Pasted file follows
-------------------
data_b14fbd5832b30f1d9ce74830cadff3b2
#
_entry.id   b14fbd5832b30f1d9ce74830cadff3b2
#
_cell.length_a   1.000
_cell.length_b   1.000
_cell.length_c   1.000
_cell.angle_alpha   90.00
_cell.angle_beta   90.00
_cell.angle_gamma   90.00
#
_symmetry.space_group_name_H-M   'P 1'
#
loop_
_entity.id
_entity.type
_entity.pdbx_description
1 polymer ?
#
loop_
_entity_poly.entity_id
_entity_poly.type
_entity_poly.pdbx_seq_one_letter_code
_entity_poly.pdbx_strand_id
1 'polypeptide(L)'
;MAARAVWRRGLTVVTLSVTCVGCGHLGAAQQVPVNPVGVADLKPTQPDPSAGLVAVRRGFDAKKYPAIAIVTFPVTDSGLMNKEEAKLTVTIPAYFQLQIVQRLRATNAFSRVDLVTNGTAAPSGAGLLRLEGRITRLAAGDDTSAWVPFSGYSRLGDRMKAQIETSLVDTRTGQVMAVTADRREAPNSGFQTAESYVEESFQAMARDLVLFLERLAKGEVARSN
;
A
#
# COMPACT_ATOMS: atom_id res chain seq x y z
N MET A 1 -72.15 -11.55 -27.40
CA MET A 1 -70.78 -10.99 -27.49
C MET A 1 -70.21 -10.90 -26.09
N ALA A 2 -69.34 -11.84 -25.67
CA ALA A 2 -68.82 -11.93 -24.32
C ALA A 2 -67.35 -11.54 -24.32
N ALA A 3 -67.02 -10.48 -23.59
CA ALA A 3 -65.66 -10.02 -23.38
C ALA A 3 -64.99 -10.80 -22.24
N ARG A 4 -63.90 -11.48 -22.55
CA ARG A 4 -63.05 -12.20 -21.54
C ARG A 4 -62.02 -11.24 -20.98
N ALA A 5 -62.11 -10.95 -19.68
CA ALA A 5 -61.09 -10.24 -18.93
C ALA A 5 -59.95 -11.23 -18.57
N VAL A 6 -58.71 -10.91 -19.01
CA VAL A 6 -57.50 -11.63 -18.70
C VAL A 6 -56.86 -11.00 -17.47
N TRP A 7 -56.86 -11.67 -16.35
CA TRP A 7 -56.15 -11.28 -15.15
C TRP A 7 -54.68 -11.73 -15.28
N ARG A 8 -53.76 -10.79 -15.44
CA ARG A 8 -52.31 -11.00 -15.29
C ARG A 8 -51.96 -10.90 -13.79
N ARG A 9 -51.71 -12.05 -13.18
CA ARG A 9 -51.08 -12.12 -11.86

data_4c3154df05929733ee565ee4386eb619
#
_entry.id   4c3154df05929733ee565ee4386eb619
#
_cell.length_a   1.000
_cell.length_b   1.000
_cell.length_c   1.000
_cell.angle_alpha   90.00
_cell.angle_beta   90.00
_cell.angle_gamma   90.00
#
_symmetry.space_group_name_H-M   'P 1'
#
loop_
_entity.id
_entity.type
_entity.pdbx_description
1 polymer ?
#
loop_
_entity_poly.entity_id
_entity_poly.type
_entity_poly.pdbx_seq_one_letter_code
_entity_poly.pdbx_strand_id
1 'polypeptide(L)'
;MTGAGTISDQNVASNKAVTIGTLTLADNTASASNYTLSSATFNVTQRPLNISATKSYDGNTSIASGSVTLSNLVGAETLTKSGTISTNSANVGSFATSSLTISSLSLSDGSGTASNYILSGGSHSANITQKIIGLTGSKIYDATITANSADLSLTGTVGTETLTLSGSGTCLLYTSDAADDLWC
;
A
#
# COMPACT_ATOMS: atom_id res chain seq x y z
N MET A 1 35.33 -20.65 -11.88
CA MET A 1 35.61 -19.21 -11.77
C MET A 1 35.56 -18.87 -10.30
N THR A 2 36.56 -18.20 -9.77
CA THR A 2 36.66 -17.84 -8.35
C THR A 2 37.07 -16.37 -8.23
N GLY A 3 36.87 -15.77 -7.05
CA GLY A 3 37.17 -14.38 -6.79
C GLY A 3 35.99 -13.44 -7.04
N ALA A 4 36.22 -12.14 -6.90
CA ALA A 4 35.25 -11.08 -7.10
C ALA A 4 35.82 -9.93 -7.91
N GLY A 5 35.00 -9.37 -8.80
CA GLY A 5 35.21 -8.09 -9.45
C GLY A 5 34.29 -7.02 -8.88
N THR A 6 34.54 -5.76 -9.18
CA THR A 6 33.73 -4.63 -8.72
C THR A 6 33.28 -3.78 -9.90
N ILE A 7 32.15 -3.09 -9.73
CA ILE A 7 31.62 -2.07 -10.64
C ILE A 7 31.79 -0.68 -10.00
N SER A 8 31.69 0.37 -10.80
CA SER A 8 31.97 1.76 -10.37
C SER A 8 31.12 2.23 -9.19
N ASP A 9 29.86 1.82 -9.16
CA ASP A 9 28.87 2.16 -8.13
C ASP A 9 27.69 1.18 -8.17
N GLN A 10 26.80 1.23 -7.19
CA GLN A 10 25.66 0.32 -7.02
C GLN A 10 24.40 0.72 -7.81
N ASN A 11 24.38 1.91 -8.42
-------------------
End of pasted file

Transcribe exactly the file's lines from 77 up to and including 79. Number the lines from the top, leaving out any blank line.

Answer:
_entity_poly.entity_id
_entity_poly.type
_entity_poly.pdbx_seq_one_letter_code